Much good is done under the moniker “Christian music.”  I hope occasionally to highlight some examples on The Persistence of Song.  But, as an art form, Christian music needs some refining.  The lyrical content needs to be more stirring and more poetic, and the musical production needs more creativity and less emulation.

It would be great if we tuned into Christian airwaves and did not hear key changes (especially without transition) like in “I Love You More,” by Matthew West or awkward extended metaphors like “Eye of the Hurricane,” by Me In Motion, and “Something Beautiful” by NeedToBreathe.  (Check out this earlier post on “Something Beautiful.”)

One thing I would love to eradicate from Christian music is the clichéd space-filler.  Sometimes, you can hear the song writer, wracking his creativity, to find a rhyming word or the perfectly metered phrase for a bridge.

For instance, consider “This Is the Stuff” by Francesca Battistelli.

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My first reaction to this song was cavalier dismissal.  The focus on the minutiae of losing car keys and a cell phone seemed silly to me, but the more I listened, the more I was reminded of my irrational anger in seemingly insignificant situations.  Throw in some mandolin, and I was thinking I found a CCM winner!

The climax of the song killed it for me; Battistelli blares, “It’s not the end of the world.”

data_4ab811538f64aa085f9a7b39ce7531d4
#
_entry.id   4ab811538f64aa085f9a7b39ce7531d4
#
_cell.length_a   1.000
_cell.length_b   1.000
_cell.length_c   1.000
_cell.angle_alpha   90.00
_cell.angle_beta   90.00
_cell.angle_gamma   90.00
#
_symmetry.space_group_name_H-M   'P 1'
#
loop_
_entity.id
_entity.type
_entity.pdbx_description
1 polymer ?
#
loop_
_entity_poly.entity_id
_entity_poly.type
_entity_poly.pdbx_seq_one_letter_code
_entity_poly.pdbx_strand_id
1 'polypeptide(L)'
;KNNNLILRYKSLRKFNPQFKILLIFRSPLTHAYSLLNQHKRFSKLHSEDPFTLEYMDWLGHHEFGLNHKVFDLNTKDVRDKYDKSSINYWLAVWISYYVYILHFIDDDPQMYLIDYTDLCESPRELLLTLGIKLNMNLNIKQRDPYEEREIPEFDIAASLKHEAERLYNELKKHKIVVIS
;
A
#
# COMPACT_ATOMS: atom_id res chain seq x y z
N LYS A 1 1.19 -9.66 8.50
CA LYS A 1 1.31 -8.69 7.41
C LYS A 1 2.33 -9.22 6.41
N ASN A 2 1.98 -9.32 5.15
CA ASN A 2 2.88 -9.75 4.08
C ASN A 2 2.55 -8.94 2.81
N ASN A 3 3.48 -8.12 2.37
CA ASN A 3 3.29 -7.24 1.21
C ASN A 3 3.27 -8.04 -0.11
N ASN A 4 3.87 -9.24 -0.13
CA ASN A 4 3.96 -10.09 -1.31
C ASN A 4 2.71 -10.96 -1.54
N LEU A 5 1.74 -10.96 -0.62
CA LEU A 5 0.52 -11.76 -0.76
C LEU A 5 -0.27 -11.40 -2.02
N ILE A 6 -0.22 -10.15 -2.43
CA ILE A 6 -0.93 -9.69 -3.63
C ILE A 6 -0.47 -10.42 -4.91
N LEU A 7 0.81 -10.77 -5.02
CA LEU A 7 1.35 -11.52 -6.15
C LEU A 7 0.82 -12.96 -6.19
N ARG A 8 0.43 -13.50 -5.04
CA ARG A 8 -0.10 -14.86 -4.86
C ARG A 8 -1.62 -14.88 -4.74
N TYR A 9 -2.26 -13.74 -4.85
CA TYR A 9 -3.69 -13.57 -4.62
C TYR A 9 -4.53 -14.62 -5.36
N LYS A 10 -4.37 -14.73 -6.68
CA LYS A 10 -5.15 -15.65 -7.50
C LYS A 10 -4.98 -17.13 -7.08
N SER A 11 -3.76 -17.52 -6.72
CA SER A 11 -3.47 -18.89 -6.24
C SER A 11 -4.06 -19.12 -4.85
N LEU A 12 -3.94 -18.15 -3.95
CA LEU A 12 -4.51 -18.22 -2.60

Of course, Battistelli is right; the “stuff” she cites in the song is relatively unimportant, and anger towards these situations is clearly unwarranted.  But, should our patience in these situations result from their insignificance?

The cliché—it’s not the end of the world—actually detracts from the message of the song.  Battistelli sings that God uses “this stuff,” to build our patience.

So, perhaps, our reaction to the insignificant disappointment of losing car keys or a cell phone should not be, “No big deal!”  If we feel anger and frustration in those moments, we need to say with the Apostle Paul:  “Let all bitterness and wrath and anger and clamor and slander be put away from you, along with all malice” (Ephesians 4:31).  Then pray that God will make us “tenderhearted” (Ephesians 4:32).

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